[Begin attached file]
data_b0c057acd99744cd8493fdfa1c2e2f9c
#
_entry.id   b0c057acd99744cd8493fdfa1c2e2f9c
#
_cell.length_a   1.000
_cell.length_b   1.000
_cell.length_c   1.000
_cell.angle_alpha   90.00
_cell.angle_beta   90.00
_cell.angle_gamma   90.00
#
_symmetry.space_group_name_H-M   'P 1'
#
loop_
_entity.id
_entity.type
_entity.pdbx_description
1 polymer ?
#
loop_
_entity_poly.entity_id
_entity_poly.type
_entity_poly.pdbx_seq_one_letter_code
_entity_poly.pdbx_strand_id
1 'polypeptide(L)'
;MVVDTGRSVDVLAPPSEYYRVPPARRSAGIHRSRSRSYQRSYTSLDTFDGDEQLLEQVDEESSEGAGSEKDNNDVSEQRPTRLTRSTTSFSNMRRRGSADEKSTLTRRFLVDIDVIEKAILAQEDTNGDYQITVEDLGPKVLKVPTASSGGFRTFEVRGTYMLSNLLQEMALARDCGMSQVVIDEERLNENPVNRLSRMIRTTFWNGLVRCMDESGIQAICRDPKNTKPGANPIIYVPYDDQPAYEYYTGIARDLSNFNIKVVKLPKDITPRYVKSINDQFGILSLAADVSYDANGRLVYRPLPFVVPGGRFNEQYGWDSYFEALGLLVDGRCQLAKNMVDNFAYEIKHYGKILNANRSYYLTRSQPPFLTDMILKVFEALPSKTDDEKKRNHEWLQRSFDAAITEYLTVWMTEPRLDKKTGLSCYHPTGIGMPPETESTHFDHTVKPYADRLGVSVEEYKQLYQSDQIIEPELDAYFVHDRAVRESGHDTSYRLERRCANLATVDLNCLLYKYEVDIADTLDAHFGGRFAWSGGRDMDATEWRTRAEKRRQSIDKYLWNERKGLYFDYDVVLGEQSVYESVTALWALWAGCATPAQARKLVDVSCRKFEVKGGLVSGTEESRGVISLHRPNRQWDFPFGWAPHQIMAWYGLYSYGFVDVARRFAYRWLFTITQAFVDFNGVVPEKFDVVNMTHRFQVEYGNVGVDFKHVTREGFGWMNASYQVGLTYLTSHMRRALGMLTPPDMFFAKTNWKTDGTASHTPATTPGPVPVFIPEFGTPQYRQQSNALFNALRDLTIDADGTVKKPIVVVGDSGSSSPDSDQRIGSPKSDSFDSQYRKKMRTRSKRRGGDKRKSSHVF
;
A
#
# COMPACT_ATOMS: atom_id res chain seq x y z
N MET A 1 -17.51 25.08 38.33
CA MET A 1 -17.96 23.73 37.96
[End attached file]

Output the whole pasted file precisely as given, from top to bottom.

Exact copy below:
data_b0c057acd99744cd8493fdfa1c2e2f9c
#
_entry.id   b0c057acd99744cd8493fdfa1c2e2f9c
#
_cell.length_a   1.000
_cell.length_b   1.000
_cell.length_c   1.000
_cell.angle_alpha   90.00
_cell.angle_beta   90.00
_cell.angle_gamma   90.00
#
_symmetry.space_group_name_H-M   'P 1'
#
loop_
_entity.id
_entity.type
_entity.pdbx_description
1 polymer ?
#
loop_
_entity_poly.entity_id
_entity_poly.type
_entity_poly.pdbx_seq_one_letter_code
_entity_poly.pdbx_strand_id
1 'polypeptide(L)'
;MVVDTGRSVDVLAPPSEYYRVPPARRSAGIHRSRSRSYQRSYTSLDTFDGDEQLLEQVDEESSEGAGSEKDNNDVSEQRPTRLTRSTTSFSNMRRRGSADEKSTLTRRFLVDIDVIEKAILAQEDTNGDYQITVEDLGPKVLKVPTASSGGFRTFEVRGTYMLSNLLQEMALARDCGMSQVVIDEERLNENPVNRLSRMIRTTFWNGLVRCMDESGIQAICRDPKNTKPGANPIIYVPYDDQPAYEYYTGIARDLSNFNIKVVKLPKDITPRYVKSINDQFGILSLAADVSYDANGRLVYRPLPFVVPGGRFNEQYGWDSYFEALGLLVDGRCQLAKNMVDNFAYEIKHYGKILNANRSYYLTRSQPPFLTDMILKVFEALPSKTDDEKKRNHEWLQRSFDAAITEYLTVWMTEPRLDKKTGLSCYHPTGIGMPPETESTHFDHTVKPYADRLGVSVEEYKQLYQSDQIIEPELDAYFVHDRAVRESGHDTSYRLERRCANLATVDLNCLLYKYEVDIADTLDAHFGGRFAWSGGRDMDATEWRTRAEKRRQSIDKYLWNERKGLYFDYDVVLGEQSVYESVTALWALWAGCATPAQARKLVDVSCRKFEVKGGLVSGTEESRGVISLHRPNRQWDFPFGWAPHQIMAWYGLYSYGFVDVARRFAYRWLFTITQAFVDFNGVVPEKFDVVNMTHRFQVEYGNVGVDFKHVTREGFGWMNASYQVGLTYLTSHMRRALGMLTPPDMFFAKTNWKTDGTASHTPATTPGPVPVFIPEFGTPQYRQQSNALFNALRDLTIDADGTVKKPIVVVGDSGSSSPDSDQRIGSPKSDSFDSQYRKKMRTRSKRRGGDKRKSSHVF
;
A
#
# COMPACT_ATOMS: atom_id res chain seq x y z
N MET A 1 -17.51 25.08 38.33
CA MET A 1 -17.96 23.73 37.96